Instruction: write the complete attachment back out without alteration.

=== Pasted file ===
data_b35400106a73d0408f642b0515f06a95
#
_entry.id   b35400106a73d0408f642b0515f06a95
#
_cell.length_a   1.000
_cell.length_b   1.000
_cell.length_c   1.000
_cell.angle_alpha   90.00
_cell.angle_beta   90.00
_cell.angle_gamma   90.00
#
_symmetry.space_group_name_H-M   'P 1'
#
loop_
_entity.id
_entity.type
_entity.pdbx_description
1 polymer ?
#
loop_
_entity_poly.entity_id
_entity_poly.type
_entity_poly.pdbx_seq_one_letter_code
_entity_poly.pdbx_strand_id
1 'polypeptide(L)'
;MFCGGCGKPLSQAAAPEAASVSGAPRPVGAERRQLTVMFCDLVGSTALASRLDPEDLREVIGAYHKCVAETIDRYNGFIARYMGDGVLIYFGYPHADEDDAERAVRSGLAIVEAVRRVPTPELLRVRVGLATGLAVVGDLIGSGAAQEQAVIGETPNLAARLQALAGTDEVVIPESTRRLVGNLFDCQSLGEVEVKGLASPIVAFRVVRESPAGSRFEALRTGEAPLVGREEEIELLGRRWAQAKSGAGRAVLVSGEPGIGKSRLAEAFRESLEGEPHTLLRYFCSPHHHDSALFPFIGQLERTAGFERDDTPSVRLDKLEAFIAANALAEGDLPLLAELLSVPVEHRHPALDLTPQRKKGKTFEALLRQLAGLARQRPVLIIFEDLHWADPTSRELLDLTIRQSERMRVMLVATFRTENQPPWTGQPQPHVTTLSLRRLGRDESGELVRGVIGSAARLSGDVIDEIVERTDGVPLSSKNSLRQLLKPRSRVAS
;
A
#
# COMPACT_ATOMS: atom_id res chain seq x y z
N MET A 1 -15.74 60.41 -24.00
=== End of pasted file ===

data_b35400106a73d0408f642b0515f06a95
#
_entry.id   b35400106a73d0408f642b0515f06a95
#
_cell.length_a   1.000
_cell.length_b   1.000
_cell.length_c   1.000
_cell.angle_alpha   90.00
_cell.angle_beta   90.00
_cell.angle_gamma   90.00
#
_symmetry.space_group_name_H-M   'P 1'
#
loop_
_entity.id
_entity.type
_entity.pdbx_description
1 polymer ?
#
loop_
_entity_poly.entity_id
_entity_poly.type
_entity_poly.pdbx_seq_one_letter_code
_entity_poly.pdbx_strand_id
1 'polypeptide(L)'
;MFCGGCGKPLSQAAAPEAASVSGAPRPVGAERRQLTVMFCDLVGSTALASRLDPEDLREVIGAYHKCVAETIDRYNGFIARYMGDGVLIYFGYPHADEDDAERAVRSGLAIVEAVRRVPTPELLRVRVGLATGLAVVGDLIGSGAAQEQAVIGETPNLAARLQALAGTDEVVIPESTRRLVGNLFDCQSLGEVEVKGLASPIVAFRVVRESPAGSRFEALRTGEAPLVGREEEIELLGRRWAQAKSGAGRAVLVSGEPGIGKSRLAEAFRESLEGEPHTLLRYFCSPHHHDSALFPFIGQLERTAGFERDDTPSVRLDKLEAFIAANALAEGDLPLLAELLSVPVEHRHPALDLTPQRKKGKTFEALLRQLAGLARQRPVLIIFEDLHWADPTSRELLDLTIRQSERMRVMLVATFRTENQPPWTGQPQPHVTTLSLRRLGRDESGELVRGVIGSAARLSGDVIDEIVERTDGVPLSSKNSLRQLLKPRSRVAS
;
A
#
# COMPACT_ATOMS: atom_id res chain seq x y z
N MET A 1 -15.74 60.41 -24.00